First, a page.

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Sony reveals new DRM technology

Written by Andre Yoskowitz (Google+) @ 24 Mar 2007 21:37 User comments (6)

Sony reveals new DRM technology Sony has announced that they have developed a new "block cipher algorithm" that is specifically designed to enable advanced copyright protection and authentication for distribution of digital media such as music, movies and images.
Sony says it plan to reveal more details about the technology, code named CLEFIA, at the Fast Software Encryption 2007 conference which begins on March 26 in Luxembourg. To date, Sony has revealed that the technology is "a 128-bit block encryption that supports key lengths of 128, 192 or 256 bits." They also say that CLEFIA is powerful enough to defend the digital media against "known cryptoanalytic attacks."

Sony hopes that the technology will make its way into software and AV devices in the future and they claim that CLEFIA can offer stronger security while requiring fewer operations during encoding and decoding processes. The whole process would reduce strain on hardware and can lead to smaller and better AV devices in the future. The company also revealed that the technology "achieves a maximum data bandwidth of 1.42 Gb/s in 90 nm CMOS cell libraries, which would be efficient enough to bring CLEFIA to smartcard environments."

More news will be posted on the technology as it becomes available.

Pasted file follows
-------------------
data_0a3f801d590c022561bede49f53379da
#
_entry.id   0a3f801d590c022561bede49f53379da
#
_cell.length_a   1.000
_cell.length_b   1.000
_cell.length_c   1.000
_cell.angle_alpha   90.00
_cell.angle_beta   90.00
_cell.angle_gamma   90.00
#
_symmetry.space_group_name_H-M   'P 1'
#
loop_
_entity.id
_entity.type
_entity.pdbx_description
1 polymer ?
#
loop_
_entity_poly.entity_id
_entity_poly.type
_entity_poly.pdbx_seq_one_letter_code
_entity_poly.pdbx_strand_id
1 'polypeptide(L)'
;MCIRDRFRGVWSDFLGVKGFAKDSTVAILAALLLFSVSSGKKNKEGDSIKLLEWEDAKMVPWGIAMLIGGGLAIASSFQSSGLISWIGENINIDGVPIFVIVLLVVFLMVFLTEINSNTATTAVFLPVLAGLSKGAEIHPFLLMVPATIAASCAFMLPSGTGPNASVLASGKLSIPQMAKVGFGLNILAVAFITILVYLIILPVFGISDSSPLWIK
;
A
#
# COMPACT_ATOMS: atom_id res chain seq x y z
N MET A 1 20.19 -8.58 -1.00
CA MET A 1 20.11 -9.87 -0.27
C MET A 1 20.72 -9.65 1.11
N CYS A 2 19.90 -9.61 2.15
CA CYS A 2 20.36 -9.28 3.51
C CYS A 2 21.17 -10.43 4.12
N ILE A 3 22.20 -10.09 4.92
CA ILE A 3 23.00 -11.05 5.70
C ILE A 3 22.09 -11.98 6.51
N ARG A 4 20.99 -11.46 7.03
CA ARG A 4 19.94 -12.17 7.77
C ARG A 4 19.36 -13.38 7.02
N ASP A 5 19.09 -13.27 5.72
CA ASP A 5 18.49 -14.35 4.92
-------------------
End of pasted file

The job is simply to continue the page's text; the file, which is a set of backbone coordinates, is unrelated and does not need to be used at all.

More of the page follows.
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6 user comments

124.3.2007 21:45

When will these company learn no matter how much copy protection you make it going to get cracked if alot of money is involved.The same people that make this mess is the same people who crack

224.3.2007 21:50

anything is breakable if you hit it hard enough...

325.3.2007 7:19

News - Sony Releases new DRM

News (3 Days Later)- Sony's new DRM cracked

425.3.2007 7:42

Every copy protection will be cracked. The ultimate goal of the protector is to make the time it takes to decode not worth the information contained inside. The problem that all of these companies don't seem to understand is that thanks to free, copy protection-free encoders, only ONE person has to break the copy protection before the entire internet has the content. All of the companies that keep coming up with new copy protection software (At least CP software that doesn't take a month to decode) are performing an exercise in futility.
A 128-bit encryption is great (about 3.4028236692093846346337460743177e+38 possibilities would take about 643955492761849914117 years using a brute force attack on one of today's computers), but at some point the key has to enter into memory where it can be extracted and used by a cracker.

The other aspect of this that people should be outraged about is that the search for these new encryption technologies drive up the cost of the final product. (Likely more than the reduced demand due to piracy) Additionally, the decryption requires computer power to decode that could be used elsewhere.

Copy Protection on the internet is a lost cause. The sooner that the big names in entertainment realize this, the sooner they can work with the consumer to find a happy medium.

This message has been edited since its posting. Latest edit was made on 25 Mar 2007 @ 7:59

525.3.2007 10:01

In other news:

Too bad for Sony, their "CLEFIA" has been successfully decrypted. An unknown group of hackers modified the PS3 version of Folding@Home so they, along with anyone whom wants to download and install a patch, could use their PS3's to circumvent said encryption in a months time or less. ;)


625.3.2007 12:38

Sony DRM protection= toast. Muahahahahahaha. ( continues hysterical laughter)

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